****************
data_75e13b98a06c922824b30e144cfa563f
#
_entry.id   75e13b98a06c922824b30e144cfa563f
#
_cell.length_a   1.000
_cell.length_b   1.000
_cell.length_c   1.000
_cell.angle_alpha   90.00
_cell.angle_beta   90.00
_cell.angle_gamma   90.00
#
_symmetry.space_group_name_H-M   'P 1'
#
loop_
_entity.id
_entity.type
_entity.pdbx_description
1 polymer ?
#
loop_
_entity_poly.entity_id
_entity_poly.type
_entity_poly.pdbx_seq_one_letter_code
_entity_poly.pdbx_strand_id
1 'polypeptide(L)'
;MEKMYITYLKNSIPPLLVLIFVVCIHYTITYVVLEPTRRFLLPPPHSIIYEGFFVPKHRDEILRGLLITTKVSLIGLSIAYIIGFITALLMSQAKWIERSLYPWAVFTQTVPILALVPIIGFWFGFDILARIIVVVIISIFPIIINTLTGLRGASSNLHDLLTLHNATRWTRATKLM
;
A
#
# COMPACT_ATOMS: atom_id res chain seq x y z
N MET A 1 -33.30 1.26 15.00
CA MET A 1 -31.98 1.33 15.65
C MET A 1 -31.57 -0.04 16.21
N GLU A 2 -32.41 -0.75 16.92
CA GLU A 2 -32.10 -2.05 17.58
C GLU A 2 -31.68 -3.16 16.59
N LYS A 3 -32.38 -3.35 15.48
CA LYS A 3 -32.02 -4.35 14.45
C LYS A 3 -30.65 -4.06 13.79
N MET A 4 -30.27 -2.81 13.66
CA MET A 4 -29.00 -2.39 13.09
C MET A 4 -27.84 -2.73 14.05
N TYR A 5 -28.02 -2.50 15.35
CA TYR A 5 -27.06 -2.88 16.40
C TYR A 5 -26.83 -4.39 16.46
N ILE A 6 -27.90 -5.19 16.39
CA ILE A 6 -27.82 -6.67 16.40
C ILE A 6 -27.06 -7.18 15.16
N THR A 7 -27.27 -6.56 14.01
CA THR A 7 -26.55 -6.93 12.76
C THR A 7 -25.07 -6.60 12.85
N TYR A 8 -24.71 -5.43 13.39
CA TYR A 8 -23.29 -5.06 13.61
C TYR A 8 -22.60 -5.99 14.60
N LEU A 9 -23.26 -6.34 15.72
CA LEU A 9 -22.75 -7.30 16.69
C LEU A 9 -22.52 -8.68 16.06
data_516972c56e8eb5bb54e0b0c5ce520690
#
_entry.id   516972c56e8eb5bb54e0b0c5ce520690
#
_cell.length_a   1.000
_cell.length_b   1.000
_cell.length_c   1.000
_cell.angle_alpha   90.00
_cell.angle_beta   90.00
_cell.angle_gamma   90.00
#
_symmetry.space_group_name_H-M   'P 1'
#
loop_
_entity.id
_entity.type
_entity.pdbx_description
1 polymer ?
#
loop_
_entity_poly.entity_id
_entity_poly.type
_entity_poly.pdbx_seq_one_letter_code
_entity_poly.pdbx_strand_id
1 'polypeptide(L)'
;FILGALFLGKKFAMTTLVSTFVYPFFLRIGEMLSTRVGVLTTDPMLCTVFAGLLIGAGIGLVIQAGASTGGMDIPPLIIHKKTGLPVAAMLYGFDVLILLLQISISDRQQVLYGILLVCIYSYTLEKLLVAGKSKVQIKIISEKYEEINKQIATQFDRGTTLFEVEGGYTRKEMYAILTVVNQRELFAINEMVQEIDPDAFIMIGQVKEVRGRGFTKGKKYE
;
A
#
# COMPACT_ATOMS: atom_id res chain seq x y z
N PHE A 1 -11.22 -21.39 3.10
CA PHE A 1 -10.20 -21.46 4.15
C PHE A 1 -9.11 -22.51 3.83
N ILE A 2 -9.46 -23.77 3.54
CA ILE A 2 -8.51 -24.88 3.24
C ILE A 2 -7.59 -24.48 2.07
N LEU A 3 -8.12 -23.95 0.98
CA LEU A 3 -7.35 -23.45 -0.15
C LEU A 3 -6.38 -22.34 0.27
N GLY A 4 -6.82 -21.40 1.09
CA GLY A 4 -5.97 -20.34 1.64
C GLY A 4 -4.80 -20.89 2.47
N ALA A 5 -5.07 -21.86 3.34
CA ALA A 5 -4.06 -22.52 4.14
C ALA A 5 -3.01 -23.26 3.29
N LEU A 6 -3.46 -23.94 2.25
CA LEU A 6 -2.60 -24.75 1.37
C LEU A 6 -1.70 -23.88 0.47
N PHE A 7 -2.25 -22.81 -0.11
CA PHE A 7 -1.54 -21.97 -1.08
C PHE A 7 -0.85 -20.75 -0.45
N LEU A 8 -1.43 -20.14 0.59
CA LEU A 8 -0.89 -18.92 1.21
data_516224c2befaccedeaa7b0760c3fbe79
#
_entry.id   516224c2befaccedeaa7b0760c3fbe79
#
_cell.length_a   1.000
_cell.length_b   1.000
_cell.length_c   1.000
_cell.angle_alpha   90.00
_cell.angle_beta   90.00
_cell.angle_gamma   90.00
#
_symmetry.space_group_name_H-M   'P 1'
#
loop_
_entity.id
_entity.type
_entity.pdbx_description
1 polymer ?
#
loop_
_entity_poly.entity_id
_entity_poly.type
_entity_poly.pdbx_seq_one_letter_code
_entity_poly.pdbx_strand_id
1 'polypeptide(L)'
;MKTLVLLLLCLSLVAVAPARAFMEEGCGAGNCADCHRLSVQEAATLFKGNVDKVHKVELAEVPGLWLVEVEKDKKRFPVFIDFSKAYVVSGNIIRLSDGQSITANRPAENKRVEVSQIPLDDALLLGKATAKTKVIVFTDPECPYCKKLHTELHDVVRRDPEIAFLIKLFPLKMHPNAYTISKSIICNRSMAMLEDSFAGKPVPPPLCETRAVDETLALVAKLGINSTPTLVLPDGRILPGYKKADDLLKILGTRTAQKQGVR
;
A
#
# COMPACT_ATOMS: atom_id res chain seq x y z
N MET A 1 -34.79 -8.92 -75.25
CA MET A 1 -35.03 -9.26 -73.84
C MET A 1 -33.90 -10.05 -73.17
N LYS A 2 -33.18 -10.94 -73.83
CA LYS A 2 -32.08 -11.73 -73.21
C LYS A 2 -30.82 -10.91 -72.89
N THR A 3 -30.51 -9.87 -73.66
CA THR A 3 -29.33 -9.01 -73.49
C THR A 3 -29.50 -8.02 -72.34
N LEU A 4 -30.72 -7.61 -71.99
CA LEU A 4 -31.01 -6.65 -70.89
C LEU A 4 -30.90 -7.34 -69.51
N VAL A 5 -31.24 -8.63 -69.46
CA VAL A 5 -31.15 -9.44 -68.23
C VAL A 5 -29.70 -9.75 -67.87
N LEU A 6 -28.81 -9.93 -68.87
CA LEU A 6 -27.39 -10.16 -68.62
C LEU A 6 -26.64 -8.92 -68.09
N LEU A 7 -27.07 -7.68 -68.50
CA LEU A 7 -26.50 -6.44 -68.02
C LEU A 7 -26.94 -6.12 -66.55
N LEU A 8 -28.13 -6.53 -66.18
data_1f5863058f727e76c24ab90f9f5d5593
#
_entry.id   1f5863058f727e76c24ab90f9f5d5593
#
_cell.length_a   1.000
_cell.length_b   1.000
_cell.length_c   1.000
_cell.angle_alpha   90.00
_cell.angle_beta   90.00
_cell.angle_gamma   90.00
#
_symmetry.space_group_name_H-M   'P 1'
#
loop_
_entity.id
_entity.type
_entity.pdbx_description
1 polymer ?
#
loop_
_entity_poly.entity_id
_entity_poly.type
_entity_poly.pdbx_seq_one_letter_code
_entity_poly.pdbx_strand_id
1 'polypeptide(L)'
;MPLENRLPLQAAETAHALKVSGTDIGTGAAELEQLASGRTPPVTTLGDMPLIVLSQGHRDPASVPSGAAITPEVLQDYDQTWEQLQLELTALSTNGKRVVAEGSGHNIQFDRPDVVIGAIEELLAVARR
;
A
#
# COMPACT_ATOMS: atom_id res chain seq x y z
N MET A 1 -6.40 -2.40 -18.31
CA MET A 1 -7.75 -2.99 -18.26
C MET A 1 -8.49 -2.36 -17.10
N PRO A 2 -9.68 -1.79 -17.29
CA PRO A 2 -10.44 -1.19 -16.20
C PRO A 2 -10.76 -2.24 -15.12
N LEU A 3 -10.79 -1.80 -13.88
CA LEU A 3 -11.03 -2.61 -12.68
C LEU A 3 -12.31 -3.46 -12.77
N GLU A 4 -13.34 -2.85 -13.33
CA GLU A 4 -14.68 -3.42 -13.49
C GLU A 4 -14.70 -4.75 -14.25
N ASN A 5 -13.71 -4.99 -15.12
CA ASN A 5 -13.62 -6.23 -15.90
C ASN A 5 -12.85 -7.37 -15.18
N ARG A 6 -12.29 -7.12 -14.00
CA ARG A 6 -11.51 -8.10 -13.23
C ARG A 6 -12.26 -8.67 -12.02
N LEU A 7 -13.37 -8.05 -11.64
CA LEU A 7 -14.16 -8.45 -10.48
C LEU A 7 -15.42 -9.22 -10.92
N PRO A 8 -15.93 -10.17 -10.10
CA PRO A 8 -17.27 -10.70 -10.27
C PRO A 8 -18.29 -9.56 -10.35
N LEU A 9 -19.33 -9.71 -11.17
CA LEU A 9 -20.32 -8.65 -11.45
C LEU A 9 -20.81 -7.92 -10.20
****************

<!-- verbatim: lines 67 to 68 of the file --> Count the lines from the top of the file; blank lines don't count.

_cell.angle_gamma   90.00
#